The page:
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HomezimbabweZimbabwe Loses U.S.$8 Million to Poaching

Zimbabwe Loses U.S.$8 Million to Poaching

ZIMBABWE has lost close to US$8 million since 2019 as over 420 Big Five animals have been killed by poachers from 2019 to date.

According to statistics released by the Zimbabwe Parks and Wildlife Management Authority (ZimParks), 422 elephants, rhinoceros, lions and buffalos valued at approximately US$7 786 000 have been killed over the last five years.

During the period under review, poachers killed a total of 142 elephants, 52 rhinos, 19 lions and 209 buffalos.

According to a research carried out by The Herald, the average price of an elephant is US$30 000, hence the country lost approximately US$4 260 000 to poachers when 142 jumbos were slaughtered over the last five years.

Discount Africa Hunts, a leading African hunting safari company with hunting packages in South Africa, Namibia, Zimbabwe and Tanzania, says a hunter who wants to kill an elephant has to part ways with a whooping US$32 000. Other jumbos go for much more while others are cheaper.

When it comes to rhinos, Discount Africa Hunts charges an average of US$13 000 for each beast. Considering that 52 rhinos were slaughtered since 2019, that means Zimbabwe lost approximately US$676 000 in potential revenue.

The poachers are also not sparing the king of the jungle and with an average market price of US$40 000 placed on each of the 19 lions killed since 2019, the country has been prejudiced of approximately US$760 000.

According to Discount Africa Hunts, a hunter who wants to pursue a lion has to part ways with a cool US$44 600. Other lions, of course, go for less than this.

As if the bleeding of the national fiscus was not enough, the killing of 209 buffalos by poachers since 2019 has also caused a US$2 090 000 dent on the country’s coffers as one beast costs an average of US$10 000.

Discount Africa Hunts is currently charging US$13 000 for a hunt of one beast.

The poaching crisis is costing Zimbabwe millions in lost tourism revenue annually.

According to Campfire, over 90 percent of the revenue generated from wildlife is from trophy or sport hunting leases with commercial safari operators. The balance of the revenue is from leases for other forms of tourism, the sale of hides, ivory and other animal products.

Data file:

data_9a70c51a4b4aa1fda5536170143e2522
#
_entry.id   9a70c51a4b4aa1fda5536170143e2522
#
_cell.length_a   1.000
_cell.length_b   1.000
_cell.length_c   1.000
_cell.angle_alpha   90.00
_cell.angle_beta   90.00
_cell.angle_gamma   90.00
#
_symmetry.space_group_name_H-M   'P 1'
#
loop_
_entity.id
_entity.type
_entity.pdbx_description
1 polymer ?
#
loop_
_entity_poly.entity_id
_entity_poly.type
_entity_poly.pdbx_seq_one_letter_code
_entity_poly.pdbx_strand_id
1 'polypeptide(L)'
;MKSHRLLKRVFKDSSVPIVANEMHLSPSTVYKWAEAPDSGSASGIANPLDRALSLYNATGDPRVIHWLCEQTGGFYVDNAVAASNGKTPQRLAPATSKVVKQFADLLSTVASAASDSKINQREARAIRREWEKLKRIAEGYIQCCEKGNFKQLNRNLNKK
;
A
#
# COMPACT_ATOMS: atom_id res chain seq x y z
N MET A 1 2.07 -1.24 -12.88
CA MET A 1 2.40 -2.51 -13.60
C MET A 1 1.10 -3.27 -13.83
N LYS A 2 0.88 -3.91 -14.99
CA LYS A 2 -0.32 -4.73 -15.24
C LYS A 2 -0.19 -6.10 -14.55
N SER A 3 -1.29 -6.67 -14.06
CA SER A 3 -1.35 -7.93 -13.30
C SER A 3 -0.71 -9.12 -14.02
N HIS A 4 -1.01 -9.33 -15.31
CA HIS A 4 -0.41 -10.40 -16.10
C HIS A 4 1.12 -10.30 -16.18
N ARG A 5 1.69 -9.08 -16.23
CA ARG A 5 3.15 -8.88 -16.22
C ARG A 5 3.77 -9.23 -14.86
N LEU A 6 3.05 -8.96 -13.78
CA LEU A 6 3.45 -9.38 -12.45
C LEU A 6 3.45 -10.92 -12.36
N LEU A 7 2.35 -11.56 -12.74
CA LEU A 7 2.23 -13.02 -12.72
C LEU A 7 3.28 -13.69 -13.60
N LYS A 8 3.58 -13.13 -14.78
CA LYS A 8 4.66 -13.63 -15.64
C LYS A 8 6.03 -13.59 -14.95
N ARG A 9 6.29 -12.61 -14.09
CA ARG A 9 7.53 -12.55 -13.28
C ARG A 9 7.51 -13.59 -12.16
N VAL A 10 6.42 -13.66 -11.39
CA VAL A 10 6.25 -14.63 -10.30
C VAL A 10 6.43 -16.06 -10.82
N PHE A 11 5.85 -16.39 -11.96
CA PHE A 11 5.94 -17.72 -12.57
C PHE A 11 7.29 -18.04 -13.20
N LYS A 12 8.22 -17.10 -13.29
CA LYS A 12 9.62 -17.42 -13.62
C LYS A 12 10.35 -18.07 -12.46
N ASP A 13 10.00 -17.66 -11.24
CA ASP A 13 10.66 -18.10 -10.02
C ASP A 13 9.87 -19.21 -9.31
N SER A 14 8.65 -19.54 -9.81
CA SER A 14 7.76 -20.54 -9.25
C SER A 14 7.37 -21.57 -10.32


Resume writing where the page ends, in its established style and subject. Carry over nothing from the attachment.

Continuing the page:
The tourism sector is one of Zimbabwe’s major economic mainstays that is expected to drive the country towards an upper middle income economy society by 2030, along with the mining and agriculture sectors.

With the country’s revenue being siphoned through the underhand poaching deals, the Government of Zimbabwe, through Zimparks, is investing heavily in fighting the scourge.

Zimparks is working closely with a lot of Government departments to curb poaching, including the Zimbabwe Republic Police and the judiciary.

The organisation is also working with various conservation partners, including the International Fund for Animal Welfare (IFAW) and the African Wildlife Foundation (AWF) to preserve wildlife, wild lands, and natural resources.

Zimparks is happy with some successes recorded in combating poaching, especially in the Hwange-Matetsi block centred on Hwange National Park where no single incident of poaching of high value elephants has been recorded since the year 2021.

More than 4 000 arrests were effected over the five years, amid soaring success in combating poaching of wildlife in the country.

Zimparks’ head of corporate communications, Mr Tinashe Farawo said their anti-poaching budget is over US$5 million.

He said the money covers patrols and anti-poaching equipment, among other things.

“We are working closely with our partners and they have been helping us with training, ammunition, vehicles and a lot of other things needed in fighting this scourge.

“Our partners like the police and the judiciary have really given their all in fighting this problem, and that is why the numbers dropped in some cases,” he said.